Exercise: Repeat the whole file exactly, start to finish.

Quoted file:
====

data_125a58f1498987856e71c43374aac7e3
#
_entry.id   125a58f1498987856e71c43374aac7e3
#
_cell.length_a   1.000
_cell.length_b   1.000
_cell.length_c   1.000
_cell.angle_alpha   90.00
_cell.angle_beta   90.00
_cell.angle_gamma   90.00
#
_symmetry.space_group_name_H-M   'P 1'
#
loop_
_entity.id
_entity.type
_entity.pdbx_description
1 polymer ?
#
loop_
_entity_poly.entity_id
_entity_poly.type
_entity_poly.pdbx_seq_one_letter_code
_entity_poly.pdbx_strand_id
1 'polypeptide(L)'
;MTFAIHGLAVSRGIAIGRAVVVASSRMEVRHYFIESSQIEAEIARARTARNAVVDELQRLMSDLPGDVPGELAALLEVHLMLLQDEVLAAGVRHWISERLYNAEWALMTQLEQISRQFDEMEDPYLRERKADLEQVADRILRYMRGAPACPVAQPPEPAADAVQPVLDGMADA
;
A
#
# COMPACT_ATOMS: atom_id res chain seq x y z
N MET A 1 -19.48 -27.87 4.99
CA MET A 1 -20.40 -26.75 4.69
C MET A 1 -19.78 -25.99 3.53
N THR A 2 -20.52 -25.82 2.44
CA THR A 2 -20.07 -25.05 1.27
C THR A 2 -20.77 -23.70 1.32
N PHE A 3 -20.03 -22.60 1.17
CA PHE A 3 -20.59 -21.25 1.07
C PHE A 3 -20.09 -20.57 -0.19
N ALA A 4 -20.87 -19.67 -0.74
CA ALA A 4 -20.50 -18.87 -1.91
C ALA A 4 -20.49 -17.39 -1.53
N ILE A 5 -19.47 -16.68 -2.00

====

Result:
data_125a58f1498987856e71c43374aac7e3
#
_entry.id   125a58f1498987856e71c43374aac7e3
#
_cell.length_a   1.000
_cell.length_b   1.000
_cell.length_c   1.000
_cell.angle_alpha   90.00
_cell.angle_beta   90.00
_cell.angle_gamma   90.00
#
_symmetry.space_group_name_H-M   'P 1'
#
loop_
_entity.id
_entity.type
_entity.pdbx_description
1 polymer ?
#
loop_
_entity_poly.entity_id
_entity_poly.type
_entity_poly.pdbx_seq_one_letter_code
_entity_poly.pdbx_strand_id
1 'polypeptide(L)'
;MTFAIHGLAVSRGIAIGRAVVVASSRMEVRHYFIESSQIEAEIARARTARNAVVDELQRLMSDLPGDVPGELAALLEVHLMLLQDEVLAAGVRHWISERLYNAEWALMTQLEQISRQFDEMEDPYLRERKADLEQVADRILRYMRGAPACPVAQPPEPAADAVQPVLDGMADA
;
A
#
# COMPACT_ATOMS: atom_id res chain seq x y z
N MET A 1 -19.48 -27.87 4.99
CA MET A 1 -20.40 -26.75 4.69
C MET A 1 -19.78 -25.99 3.53
N THR A 2 -20.52 -25.82 2.44
CA THR A 2 -20.07 -25.05 1.27
C THR A 2 -20.77 -23.70 1.32
N PHE A 3 -20.03 -22.60 1.17
CA PHE A 3 -20.59 -21.25 1.07
C PHE A 3 -20.09 -20.57 -0.19
N ALA A 4 -20.87 -19.67 -0.74
CA ALA A 4 -20.50 -18.87 -1.91
C ALA A 4 -20.49 -17.39 -1.53
N ILE A 5 -19.47 -16.68 -2.00